This 1,150-HP Dodge Dart Is the Ultimate Track Monster

As is, the Dodge has been rocking 8.5 at 155 miles per hour and registers about 1150 horsepower.

byKristin V. Shaw| UPDATED Mar 5, 2022 8:47 PM
This 1,150-HP Dodge Dart Is the Ultimate Track Monster
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In 1969, Dodge advertised its Dart Swinger 340 with the alluring catchphrase ”6,000 RPM for under three grand,” which was even cheaper than the popular Road Runner. A fine example of an early Dodge muscle car, the two-door hardtop Dart Swinger was priced at about half that of a Charger G/T.

Rival Plymouth flexed with its all-new Duster 340 and outshined the Dart, which led to the discontinuation of Dodge’s mini muscle car by 1976. The Duster is “the car that got away” for me; my dad had a 1970 Gold Duster picked out for me and I told him I didn’t like it. Kicking myself now. Collectors are starting to recognize Dusters and Darts as a solid alternative to some of the big sellers in the genre, and when builder Richard Kinnison spotted this one in 2015, he knew this was the one.

“I was looking for a classic car that wasn't a Mustang, Camaro or Chevelle,” Kinnison told me. “Those are basically something that you see 50 of at every classic car show you go to. I wanted something that was a little different than the cookie cutter pieces you see at every show.”

Kinnison wanted to get into classic cars; he felt the import scene was taking a turn for the worse, and he wanted something to build with his family. When he bought the Dart Swinger, he decided to equip it with a factory 6.0-liter truck block from a junkyard engine (bored .030 over). He added a set of junkyard 317 heads with some BTR 660 springs, Texas Speed pushrods, and a BTR trunnion upgrade. It also has some off-the-shelf Summit Pro LS rods and pistons, and a Summit Racing camshaft along with the stock crankshaft. With the help of his family, he figured out most of it on his own. 

“Some might say ‘An LS swap is cookie cutter,’ but I beg to differ,” Kinnison said. “When I started this project in 2017, I literally had only heard of one or two LS-swapped Mopars in the world, and there sure wasn't any information for me to go off when adapting it to my car. Having never taken on that much I felt like it was time to challenge myself and do something new.”

Once Kinnison had it in his hands, he says he upgraded the suspension, removed the torsion bars and factory K-member, and installed an STR chassis front K-member setup (with lower control arms) with AFCO 3850 coilovers and Hotchkis upper control arms. The rear has been converted from the typical leaf spring setup to Chassis Engineering ladder bars, wishbone, and quarter-max anti-rollbar with some custom chassis bracing. 

The engine is fuel injected and paired with a set of 225-cc HPI injectors and Holley Hi-Ram intake. Air flows through a pair of VSR 6973 turbos and a custom hot-side kit by Redmond Fabrication. Helping control the boost is a Holley Terminator X Max engine management and Carter Motorsports CO2 kit, Kinnison says. Cold air comes straight in through the turbos and goes through the Frozenboost air-to-water intercooler setup. The transmission is a built TH400 from Horsepower Solutions in Hampton, VA and currently has a Cameron's torque converter. It has a Holley 6.86 pro dash in there as well in a stock gauge cluster he cut and modified to accept it.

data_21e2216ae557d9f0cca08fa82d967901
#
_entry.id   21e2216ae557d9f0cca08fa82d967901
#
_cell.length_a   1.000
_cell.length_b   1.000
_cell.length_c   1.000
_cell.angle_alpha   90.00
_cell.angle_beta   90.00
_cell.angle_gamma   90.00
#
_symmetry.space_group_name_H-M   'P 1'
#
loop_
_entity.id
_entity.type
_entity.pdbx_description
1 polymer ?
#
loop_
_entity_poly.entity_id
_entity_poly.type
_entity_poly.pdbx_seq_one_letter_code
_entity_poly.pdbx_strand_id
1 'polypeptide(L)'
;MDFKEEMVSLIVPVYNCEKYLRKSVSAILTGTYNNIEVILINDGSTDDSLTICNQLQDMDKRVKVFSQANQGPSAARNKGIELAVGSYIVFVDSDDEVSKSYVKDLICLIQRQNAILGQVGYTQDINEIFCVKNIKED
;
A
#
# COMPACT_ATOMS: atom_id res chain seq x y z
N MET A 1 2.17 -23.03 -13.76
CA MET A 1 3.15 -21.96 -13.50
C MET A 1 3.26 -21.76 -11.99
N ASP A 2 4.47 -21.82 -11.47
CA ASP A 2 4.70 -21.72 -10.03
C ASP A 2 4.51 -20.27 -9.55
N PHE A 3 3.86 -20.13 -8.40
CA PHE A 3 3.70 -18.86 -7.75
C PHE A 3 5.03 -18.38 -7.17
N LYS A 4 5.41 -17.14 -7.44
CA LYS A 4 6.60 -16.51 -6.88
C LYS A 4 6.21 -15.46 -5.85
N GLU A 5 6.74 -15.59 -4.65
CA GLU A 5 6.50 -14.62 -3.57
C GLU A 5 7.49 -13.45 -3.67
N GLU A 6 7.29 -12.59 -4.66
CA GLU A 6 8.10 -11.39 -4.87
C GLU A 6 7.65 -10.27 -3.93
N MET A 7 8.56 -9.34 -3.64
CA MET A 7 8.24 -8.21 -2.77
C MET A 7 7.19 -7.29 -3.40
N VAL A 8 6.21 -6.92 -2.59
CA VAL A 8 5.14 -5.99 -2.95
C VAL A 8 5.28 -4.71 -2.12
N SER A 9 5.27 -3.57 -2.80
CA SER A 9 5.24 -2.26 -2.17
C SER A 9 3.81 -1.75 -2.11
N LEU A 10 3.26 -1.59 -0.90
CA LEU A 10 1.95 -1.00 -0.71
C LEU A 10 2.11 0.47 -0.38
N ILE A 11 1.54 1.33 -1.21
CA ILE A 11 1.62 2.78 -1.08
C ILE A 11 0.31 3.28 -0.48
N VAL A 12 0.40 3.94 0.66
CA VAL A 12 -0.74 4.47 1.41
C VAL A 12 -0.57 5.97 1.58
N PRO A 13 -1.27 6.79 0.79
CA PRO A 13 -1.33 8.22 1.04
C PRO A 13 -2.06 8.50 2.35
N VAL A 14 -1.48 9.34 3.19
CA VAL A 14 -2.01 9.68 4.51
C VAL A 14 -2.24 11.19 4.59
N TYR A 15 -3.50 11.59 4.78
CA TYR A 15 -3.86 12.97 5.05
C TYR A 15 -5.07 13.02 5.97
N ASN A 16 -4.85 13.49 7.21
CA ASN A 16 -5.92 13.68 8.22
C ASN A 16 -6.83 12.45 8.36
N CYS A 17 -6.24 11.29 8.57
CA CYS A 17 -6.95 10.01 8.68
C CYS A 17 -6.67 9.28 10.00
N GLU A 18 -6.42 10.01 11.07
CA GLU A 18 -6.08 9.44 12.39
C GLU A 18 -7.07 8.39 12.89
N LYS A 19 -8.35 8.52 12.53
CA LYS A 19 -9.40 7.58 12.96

Kinnison says he originally started off with a pro touring kind of idea but that quickly morphed into the 3500+-pound, twin-turbo ¼-mile monster it is now. Almost all of the work was done by Kinnison along with his wife, two kids, and his twin brother except for the cage work, ladder bar suspension setup, hot-side piping/exhaust work that was done Redmond Fabrication in Pennsylvania.

Etsy

The Washington resident races at Pacific Raceways in Kent and plans to compete in more events in Canada and beyond. He has some new trick flow cylinder heads and .685 lift springs coming from Brian Tooley Racing and is planning to switch the car to accept E85, and is considering a converter switchup. He'll also be ripping out all the 47-year-old wiring and replaced with a proper up-to-date setup so it all works as it should. Kinnison would like to take it to drag week soon and Street Car Super Nationals in Las Vegas this November, so he wants to make sure it's in top shape. 

"Unless someone offers me money I couldn't refuse for it, I'll drive it to go pick up ice cream and drop the kids off like always, and participate in local cars and coffees too," he said. "I'll also be helping my wife build up her 2013 ZL1 Camaro and find a project to work on with my son. Possibly another LS swap with him for his first car during high school."

So far, Kinnison says, the Dodge has been rocking 8.5 at 155 miles per hour and registers about 1150 horsepower at the wheels. Other than retuning it and working toward making it even faster, Kinnison is happy with his build as is. Then again, he may have a few more ideas up his sleeve. 

“It'll be much better this year with the new Trick Flow heads that just showed up yesterday and switching over to E85/E98,” he said. “I may be working on a 400 cubic inch short block but don't want to count my chickens before they hatch.”

It's a beauty in its current form already. Hat tip to you, sir. 

Got a tip or a build you want to share? Send a note to kristin.shaw@thedrive.com.